When friends and family work together, they need to understand the reality. It is a job. In the Savage Beast case (Pandona), founder Tim Westergren, hired many of his friends to work for him. This was a positive when he was running out of cash to fund the business and people stuck around, but a negative when he had to face the reality that some people needed to be laid off. This tension lead to him being sued and eventually having to lay off many employees when it was far too late. Communicating clear expectations for roles and responsibilities and acknowledging that

start-ups are risky, no matter who they choose to do them with…

comes with the territory.

4 thoughts on “6 tips to doing business with family and friends

  1. Another piece of advice that I would give to complement #6 above is to “know what you’re worth”. I’ve observed that in family businesses, top-performing managers are often underpaid paid while poor-performing managers are overpaid. Knowing what your going market rate is and being willing to ask to be paid as such can help top-performing managers avoid feeling resentment towards other family members. Surprisingly, I’ve found that poor-performing managers are often self-aware enough to know that they’re contributing far less and hence won’t feel resentment towards other family members who are rightly better compensated.

  2. Overall I agree with the guidelines that you wrote. However, I think we should separate starting a business with family in two categories: blood related members or ones that you have grown up with your whole life, and family members bound by law or relatively new members that are considered your family. I think when you make that distinction, there could be different guidelines that could come up. Your relationship with your father and your relationship with your spouse will be very different so couldn’t the guidelines be different when working together?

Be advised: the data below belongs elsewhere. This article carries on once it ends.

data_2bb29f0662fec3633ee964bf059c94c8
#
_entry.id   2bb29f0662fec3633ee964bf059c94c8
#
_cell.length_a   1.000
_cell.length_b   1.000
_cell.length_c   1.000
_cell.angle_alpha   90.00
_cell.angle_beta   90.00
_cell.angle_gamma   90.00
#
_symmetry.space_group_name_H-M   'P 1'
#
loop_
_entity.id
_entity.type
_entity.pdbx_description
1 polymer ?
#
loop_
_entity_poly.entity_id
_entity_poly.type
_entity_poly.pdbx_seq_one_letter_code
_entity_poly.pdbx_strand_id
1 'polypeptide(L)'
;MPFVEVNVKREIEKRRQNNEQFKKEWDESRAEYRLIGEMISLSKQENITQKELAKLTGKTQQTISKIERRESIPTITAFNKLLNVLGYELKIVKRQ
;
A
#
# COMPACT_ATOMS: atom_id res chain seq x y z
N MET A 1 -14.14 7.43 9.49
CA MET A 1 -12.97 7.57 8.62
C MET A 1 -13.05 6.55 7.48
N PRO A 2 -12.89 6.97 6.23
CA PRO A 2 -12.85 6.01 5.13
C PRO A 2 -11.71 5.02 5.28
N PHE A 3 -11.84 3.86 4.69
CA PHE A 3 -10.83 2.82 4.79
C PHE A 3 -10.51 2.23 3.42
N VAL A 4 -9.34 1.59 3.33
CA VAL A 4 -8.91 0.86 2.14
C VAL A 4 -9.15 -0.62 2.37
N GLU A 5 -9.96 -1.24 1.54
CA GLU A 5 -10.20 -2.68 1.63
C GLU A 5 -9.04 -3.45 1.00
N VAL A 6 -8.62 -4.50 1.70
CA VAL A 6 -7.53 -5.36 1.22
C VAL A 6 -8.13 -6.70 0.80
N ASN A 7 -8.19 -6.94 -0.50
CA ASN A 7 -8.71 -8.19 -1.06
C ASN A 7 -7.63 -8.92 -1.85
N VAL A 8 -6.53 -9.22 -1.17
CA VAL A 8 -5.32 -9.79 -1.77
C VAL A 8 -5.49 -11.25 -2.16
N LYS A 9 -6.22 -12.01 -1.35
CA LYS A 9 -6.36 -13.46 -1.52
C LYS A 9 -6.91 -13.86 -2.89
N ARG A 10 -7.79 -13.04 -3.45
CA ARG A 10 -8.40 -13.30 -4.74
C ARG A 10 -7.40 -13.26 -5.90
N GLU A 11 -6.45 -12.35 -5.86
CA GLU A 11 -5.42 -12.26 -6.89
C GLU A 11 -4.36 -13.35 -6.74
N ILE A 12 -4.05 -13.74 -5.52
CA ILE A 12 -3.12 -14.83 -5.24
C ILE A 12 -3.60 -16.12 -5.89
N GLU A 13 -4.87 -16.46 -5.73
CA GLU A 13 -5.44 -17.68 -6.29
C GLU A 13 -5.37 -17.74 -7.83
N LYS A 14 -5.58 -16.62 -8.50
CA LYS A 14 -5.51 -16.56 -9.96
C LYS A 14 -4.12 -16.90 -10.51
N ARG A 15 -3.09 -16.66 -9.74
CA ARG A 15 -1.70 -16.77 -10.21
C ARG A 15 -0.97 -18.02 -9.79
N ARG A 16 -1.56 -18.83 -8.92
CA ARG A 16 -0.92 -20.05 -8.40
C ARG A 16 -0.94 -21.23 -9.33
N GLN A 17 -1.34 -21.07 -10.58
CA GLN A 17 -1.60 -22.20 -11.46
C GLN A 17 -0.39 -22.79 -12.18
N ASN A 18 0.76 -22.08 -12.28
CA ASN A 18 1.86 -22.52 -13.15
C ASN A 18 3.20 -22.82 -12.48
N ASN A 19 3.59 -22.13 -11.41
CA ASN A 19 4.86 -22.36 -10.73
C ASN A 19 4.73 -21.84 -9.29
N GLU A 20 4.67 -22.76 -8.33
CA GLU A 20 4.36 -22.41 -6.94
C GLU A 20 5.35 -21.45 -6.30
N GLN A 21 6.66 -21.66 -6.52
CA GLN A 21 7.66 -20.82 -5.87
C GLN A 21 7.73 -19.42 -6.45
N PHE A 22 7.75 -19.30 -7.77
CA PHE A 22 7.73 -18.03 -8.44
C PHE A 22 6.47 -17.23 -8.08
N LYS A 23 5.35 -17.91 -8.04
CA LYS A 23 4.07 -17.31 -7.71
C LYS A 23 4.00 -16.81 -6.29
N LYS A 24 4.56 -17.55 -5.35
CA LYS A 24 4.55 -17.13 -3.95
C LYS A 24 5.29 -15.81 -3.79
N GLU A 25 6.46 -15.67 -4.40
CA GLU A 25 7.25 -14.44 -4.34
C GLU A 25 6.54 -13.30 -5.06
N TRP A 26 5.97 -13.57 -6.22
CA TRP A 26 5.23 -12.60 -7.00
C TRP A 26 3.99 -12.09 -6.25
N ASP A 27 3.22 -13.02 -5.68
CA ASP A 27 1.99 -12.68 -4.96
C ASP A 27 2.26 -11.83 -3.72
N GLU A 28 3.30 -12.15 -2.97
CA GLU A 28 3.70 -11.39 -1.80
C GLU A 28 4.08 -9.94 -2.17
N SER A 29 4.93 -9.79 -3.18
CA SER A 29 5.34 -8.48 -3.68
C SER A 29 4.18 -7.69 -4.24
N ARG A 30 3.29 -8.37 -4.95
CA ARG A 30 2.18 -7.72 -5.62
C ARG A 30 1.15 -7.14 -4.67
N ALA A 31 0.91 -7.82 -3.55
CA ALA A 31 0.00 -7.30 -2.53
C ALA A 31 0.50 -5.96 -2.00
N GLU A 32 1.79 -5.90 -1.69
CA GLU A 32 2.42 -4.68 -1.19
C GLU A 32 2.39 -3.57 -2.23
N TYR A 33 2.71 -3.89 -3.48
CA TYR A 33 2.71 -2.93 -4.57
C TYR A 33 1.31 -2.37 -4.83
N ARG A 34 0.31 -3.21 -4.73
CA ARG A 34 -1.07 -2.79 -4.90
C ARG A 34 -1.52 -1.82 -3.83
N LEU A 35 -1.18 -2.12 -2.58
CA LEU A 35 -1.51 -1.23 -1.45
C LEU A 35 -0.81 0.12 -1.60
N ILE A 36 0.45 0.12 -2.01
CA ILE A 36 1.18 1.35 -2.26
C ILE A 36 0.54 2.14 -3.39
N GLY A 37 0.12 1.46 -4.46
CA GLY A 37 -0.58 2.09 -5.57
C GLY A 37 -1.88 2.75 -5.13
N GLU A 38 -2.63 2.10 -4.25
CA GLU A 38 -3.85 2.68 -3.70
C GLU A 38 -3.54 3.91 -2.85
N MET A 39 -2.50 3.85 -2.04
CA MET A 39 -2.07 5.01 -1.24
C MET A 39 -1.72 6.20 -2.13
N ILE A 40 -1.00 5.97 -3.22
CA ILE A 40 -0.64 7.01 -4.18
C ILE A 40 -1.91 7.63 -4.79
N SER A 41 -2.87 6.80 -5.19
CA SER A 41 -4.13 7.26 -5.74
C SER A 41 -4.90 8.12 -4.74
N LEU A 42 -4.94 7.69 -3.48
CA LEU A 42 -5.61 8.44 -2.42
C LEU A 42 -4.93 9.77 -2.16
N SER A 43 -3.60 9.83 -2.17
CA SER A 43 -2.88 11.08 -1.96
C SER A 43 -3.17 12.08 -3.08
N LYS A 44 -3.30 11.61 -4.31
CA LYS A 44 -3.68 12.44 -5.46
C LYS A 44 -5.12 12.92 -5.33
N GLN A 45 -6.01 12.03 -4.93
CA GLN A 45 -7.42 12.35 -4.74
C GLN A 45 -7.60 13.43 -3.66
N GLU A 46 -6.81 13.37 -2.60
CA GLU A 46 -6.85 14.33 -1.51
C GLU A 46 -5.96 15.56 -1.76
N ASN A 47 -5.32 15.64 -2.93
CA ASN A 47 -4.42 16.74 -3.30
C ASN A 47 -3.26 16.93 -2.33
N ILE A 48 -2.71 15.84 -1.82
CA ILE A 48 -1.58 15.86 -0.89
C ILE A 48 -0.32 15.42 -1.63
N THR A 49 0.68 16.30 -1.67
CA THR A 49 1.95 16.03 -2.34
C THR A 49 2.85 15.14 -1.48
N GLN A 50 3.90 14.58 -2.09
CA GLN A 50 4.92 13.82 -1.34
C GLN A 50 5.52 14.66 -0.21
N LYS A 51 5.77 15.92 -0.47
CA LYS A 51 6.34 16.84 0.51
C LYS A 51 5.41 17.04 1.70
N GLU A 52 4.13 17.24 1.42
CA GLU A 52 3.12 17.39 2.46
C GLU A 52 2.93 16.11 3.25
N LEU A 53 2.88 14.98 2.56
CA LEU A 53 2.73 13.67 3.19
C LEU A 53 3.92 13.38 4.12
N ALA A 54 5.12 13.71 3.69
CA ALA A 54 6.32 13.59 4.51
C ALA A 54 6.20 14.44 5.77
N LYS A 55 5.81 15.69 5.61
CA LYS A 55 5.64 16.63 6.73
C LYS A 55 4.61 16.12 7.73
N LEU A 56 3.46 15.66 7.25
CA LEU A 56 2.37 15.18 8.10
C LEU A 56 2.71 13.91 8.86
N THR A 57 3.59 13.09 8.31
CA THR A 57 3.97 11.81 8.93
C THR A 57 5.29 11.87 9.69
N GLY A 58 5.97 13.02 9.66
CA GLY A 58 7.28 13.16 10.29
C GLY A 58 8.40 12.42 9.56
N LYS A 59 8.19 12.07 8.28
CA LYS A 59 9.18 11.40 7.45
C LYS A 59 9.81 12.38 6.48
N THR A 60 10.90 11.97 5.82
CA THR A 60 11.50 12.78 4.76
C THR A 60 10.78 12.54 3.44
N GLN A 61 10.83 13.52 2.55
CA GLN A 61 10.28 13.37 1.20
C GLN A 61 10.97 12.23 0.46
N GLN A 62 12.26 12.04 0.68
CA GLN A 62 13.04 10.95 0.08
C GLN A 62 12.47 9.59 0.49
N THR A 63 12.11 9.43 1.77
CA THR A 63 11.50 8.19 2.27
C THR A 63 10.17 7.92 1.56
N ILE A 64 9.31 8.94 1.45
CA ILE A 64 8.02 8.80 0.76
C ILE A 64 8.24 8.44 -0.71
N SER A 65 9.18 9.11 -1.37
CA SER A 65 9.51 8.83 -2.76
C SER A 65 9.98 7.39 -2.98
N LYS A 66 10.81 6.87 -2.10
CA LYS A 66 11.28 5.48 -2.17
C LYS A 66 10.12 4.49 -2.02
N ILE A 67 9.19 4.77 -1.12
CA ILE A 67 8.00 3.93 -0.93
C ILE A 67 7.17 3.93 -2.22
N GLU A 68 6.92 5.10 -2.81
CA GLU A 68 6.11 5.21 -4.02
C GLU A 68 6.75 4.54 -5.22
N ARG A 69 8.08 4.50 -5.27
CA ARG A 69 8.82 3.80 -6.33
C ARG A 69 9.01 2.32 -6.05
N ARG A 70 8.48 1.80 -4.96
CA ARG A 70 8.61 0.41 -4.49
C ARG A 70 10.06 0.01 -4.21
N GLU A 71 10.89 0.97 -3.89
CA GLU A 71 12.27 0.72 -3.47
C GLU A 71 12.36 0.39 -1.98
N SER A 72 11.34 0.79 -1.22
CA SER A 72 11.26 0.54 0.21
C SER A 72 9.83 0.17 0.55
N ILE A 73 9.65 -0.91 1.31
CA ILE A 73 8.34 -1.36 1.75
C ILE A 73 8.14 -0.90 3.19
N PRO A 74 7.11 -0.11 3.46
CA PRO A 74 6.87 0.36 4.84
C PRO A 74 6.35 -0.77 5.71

3. I think this a great post. It outlines the necessary controls that needs to be in place and is a great summary of the tensions we’ve discussed in class. I think one more concluding point that definitely needs emphasis is that execution and making sure we really implement these controls is what ultimately makes or breaks your business (and relationships). As seen from the Prolab case, more often than not people want to avoid the difficult conversations, supplemented by the thought that “we’ll probably be alright, we have such a close relationship.” It becomes an easy default to think that having that close relationship makes us the exception. These rules are in place for a reason and no rules were ever effective enough without compliance, this seems to be a big reason why many of these family businesses couldn’t solve the inherent tensions they have.

  4. I really enjoyed reading your post. I am also interested in family businesses and thinking through what it takes to make sure they are as successful as any other businesses can be.

    I think that these steps you provide are great to keep in mind and be aware of but I also believe that it is extremely hard to implement some of them.

    I grew up watching my parents run their business and I have to admit that sometimes it was hard to watch. It was virtually impossible for them to leave behind a problem they had at work before coming home and I honestly can’t blame them for that. There is no ON/OFF switch on people and that’s just how it is. This is why I also struggle with step 1. You mention how important it is to give candid feedback to avoid problems from getting out of hand. Although I also believe that feedback is necessary in any work environment, I also think that it can be hard to be on the receiving end especially when this “candid feedback” is coming from a loved one. Feelings can get hurt and egos can be bruised and that sometimes is irreparable. Is it worth going through that with your spouse? Could you avoid being in that situation in the first place by implementing steps 2 and 3? The truth is that there is no one right answer. It will vary from family to family, but it is great to have these steps on the back of our minds to at least try to shape our own experiences in a way that can avoid these big pitfalls.